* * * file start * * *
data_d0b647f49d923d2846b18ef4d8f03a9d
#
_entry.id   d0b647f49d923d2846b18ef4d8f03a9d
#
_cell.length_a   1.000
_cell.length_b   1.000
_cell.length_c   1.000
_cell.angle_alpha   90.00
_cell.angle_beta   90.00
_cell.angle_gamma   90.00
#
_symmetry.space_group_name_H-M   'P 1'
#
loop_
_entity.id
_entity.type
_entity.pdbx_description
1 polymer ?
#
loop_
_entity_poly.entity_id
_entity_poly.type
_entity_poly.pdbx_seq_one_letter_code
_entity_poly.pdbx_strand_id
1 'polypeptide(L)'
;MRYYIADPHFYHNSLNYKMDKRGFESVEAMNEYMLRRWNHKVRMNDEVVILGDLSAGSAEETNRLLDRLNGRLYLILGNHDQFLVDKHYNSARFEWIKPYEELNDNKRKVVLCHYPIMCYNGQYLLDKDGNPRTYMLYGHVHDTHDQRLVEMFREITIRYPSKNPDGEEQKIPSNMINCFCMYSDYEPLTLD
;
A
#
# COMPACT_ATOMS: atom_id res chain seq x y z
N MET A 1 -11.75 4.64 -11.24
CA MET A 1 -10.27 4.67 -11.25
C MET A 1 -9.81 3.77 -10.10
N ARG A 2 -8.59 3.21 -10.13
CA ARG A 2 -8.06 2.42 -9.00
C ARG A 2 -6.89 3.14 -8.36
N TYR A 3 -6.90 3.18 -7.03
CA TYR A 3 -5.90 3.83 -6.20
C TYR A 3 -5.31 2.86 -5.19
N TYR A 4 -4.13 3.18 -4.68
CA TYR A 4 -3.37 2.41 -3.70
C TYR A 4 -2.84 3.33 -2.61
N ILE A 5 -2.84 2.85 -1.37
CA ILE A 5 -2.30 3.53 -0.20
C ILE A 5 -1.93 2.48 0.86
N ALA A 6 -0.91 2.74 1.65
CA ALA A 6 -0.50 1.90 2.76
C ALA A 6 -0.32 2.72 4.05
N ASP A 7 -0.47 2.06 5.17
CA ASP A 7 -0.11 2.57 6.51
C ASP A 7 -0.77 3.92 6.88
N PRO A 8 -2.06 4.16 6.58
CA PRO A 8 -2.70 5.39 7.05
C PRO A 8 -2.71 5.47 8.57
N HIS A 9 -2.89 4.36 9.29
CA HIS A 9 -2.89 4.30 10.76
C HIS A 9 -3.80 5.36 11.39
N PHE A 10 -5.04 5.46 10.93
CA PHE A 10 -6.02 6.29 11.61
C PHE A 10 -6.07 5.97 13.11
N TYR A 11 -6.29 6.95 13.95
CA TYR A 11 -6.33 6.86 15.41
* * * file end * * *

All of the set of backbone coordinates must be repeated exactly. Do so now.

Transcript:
data_d0b647f49d923d2846b18ef4d8f03a9d
#
_entry.id   d0b647f49d923d2846b18ef4d8f03a9d
#
_cell.length_a   1.000
_cell.length_b   1.000
_cell.length_c   1.000
_cell.angle_alpha   90.00
_cell.angle_beta   90.00
_cell.angle_gamma   90.00
#
_symmetry.space_group_name_H-M   'P 1'
#
loop_
_entity.id
_entity.type
_entity.pdbx_description
1 polymer ?
#
loop_
_entity_poly.entity_id
_entity_poly.type
_entity_poly.pdbx_seq_one_letter_code
_entity_poly.pdbx_strand_id
1 'polypeptide(L)'
;MRYYIADPHFYHNSLNYKMDKRGFESVEAMNEYMLRRWNHKVRMNDEVVILGDLSAGSAEETNRLLDRLNGRLYLILGNHDQFLVDKHYNSARFEWIKPYEELNDNKRKVVLCHYPIMCYNGQYLLDKDGNPRTYMLYGHVHDTHDQRLVEMFREITIRYPSKNPDGEEQKIPSNMINCFCMYSDYEPLTLD
;
A
#
# COMPACT_ATOMS: atom_id res chain seq x y z
N MET A 1 -11.75 4.64 -11.24
CA MET A 1 -10.27 4.67 -11.25
C MET A 1 -9.81 3.77 -10.10
N ARG A 2 -8.59 3.21 -10.13
CA ARG A 2 -8.06 2.42 -9.00
C ARG A 2 -6.89 3.14 -8.36
N TYR A 3 -6.90 3.18 -7.03
CA TYR A 3 -5.90 3.83 -6.20
C TYR A 3 -5.31 2.86 -5.19
N TYR A 4 -4.13 3.18 -4.68
CA TYR A 4 -3.37 2.41 -3.70
C TYR A 4 -2.84 3.33 -2.61
N ILE A 5 -2.84 2.85 -1.37
CA ILE A 5 -2.30 3.53 -0.20
C ILE A 5 -1.93 2.48 0.86
N ALA A 6 -0.91 2.74 1.65
CA ALA A 6 -0.50 1.90 2.76
C ALA A 6 -0.32 2.72 4.05
N ASP A 7 -0.47 2.06 5.17
CA ASP A 7 -0.11 2.57 6.51
C ASP A 7 -0.77 3.92 6.88
N PRO A 8 -2.06 4.16 6.58
CA PRO A 8 -2.70 5.39 7.05
C PRO A 8 -2.71 5.47 8.57
N HIS A 9 -2.89 4.36 9.29
CA HIS A 9 -2.89 4.30 10.76
C HIS A 9 -3.80 5.36 11.39
N PHE A 10 -5.04 5.46 10.93
CA PHE A 10 -6.02 6.29 11.61
C PHE A 10 -6.07 5.97 13.11
N TYR A 11 -6.29 6.95 13.95
CA TYR A 11 -6.33 6.86 15.41